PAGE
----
I made Bon Appetit’s Best Buttermilk Biscuits last week, and they were pretty dang good. A little tang from the buttermilk, plenty of layers, crisp tops and soft centers ready to fill with a pat of butter or a spoonful of jam.
I made a few changes to BA’s recipe. For one, I kneaded my biscuits together fully by hand, instead of using a pastry cutter, or the food processor BA suggested. You’ll find directions below for hand-kneaded biscuits, a slight adjustment from BA’s version. I did look back at BA’s video after setting my biscuits in the oven, and felt like I over-kneaded my dough. If you make these, by hand or in the food processor, be sure to leave decent-sized butter chunks in your dough, and allow the dough to stay crumbly.
I also cut back the butter a tiiiiiiny bit, removing 2 tbsp from the dough, and skipping the butter-brushed tops altogether. Some might call this heresy, but I felt there was a ridiculous amount of butter in the BA recipe and wanted to dial it back, if only a bit. I’ve written up the recipe with the full amount of butter, so you can decide for yourself how much to include.
Also, this was the first time I made biscuits using a biscuit cutter! In the past, I’ve used a glass or a mason jar ring to make my cuts. My biscuits were fine, even great, but I didn’t get the beautiful distinct layers that I got with my biscuit cutter. If you’re making biscuits on the regular, I’d recommend picking up a set of biscuit cutters or a round cookie cutter.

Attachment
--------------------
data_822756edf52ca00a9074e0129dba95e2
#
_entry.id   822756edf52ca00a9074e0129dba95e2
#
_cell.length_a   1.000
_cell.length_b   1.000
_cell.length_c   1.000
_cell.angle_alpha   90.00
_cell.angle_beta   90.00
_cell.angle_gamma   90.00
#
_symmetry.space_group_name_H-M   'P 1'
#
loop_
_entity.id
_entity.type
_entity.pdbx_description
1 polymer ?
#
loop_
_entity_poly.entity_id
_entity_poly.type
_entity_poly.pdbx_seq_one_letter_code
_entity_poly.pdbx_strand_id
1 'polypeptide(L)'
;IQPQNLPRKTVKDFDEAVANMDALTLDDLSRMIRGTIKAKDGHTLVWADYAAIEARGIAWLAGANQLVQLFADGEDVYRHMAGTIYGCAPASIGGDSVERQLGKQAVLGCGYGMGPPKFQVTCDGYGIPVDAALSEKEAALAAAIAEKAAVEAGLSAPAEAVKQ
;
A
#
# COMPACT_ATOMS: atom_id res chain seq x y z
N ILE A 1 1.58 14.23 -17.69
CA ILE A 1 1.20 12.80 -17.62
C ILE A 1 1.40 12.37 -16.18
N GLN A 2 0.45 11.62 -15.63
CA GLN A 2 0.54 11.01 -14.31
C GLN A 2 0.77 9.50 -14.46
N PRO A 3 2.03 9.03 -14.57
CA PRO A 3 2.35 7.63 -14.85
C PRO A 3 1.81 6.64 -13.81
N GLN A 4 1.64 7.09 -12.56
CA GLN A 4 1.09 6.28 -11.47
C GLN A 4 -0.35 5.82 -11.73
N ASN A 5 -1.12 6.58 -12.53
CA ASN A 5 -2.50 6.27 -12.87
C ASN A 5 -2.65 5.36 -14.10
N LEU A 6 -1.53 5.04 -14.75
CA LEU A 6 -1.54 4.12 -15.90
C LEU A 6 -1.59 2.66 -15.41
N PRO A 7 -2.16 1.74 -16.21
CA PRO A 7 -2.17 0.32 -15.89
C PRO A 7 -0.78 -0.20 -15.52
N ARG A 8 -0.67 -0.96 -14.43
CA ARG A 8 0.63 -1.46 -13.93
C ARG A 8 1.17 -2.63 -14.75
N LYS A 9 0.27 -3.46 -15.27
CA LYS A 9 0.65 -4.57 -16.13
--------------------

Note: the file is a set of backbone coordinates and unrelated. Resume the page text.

Bon Appetit's Best Buttermilk Biscuits
A flaky buttermilk biscuit recipe. My riff on Bon Appetit's Best.
- 2 1/2 tsp baking powder
- 2 tsp kosher salt
- 2 tsp sugar
- 1/4 tsp baking soda
- 3 1/2 cups all-purpose flour, plus more for dusting
- 1 cup (2 sticks) unsalted butter, cut into half-inch cubes and chilled
- 1 cup chilled buttermilk
- more butter, melted, for brushing (optional)
- Preheat the oven to 425 F. In a large bowl, combine the flour, baking powder, salt, sugar, and baking soda. Mix together thoroughly.
- Add the cubes of butter to the bowl. The key to flaky biscuits is to keep the butter cold and preserve a few chunks throughout the dough. Use a pastry cutter, knife, or fork to cut and crumble the butter into the flour. You can also use your fingertips to work the butter in, using a gentle touch and rubbing the flour and butter together.
- Continue to work the flour and butter together, until any chunks of butter are pea-sized or smaller. You do want to have many pea-sized chunks left at this point– be careful not to overwork the dough.
- Create a well in the middle of the flour mixture and pour in the buttermilk. Use a fork or spoon to mix until all of the ingredients are just incorporated. Again, careful not to overwork. The dough will be craggy and uneven at this point.
- Turn the dough out onto a lightly floured counter or work surface. Pat into a large rectangle about 1 inch thick. Cut into 4 even pieces. Stack the pieces on top of each other, and roll or pat gently until about 3/4 to 1 inch thick again.
- Cut into 12 pieces with a knife, or use a biscuit or cookie cutter. If re-rolling scraps, try to stack the scraps together and flatten gently, instead of kneading or rolling together.
- Place the biscuits on a parchment-lined baking sheet with at least 1 inch between each biscuit. Place in the freezer to chill for 10 minutes.
- Reduce the oven temperature to 400 F, and bake for 20-25 minutes until tops are golden-brown.
I was able to use 14 tbsp butter in the dough (instead of the 16 tbsp listed) and still ended up with a light, flaky biscuit. I also skipped brushing the tops of the biscuits with more butter.
You can make these biscuits up to one month ahead of time. Freeze on a baking sheet, then transfer to a ziploc bag or airtight container for storage. Bake directly from frozen, adding 5 minutes to the baking time.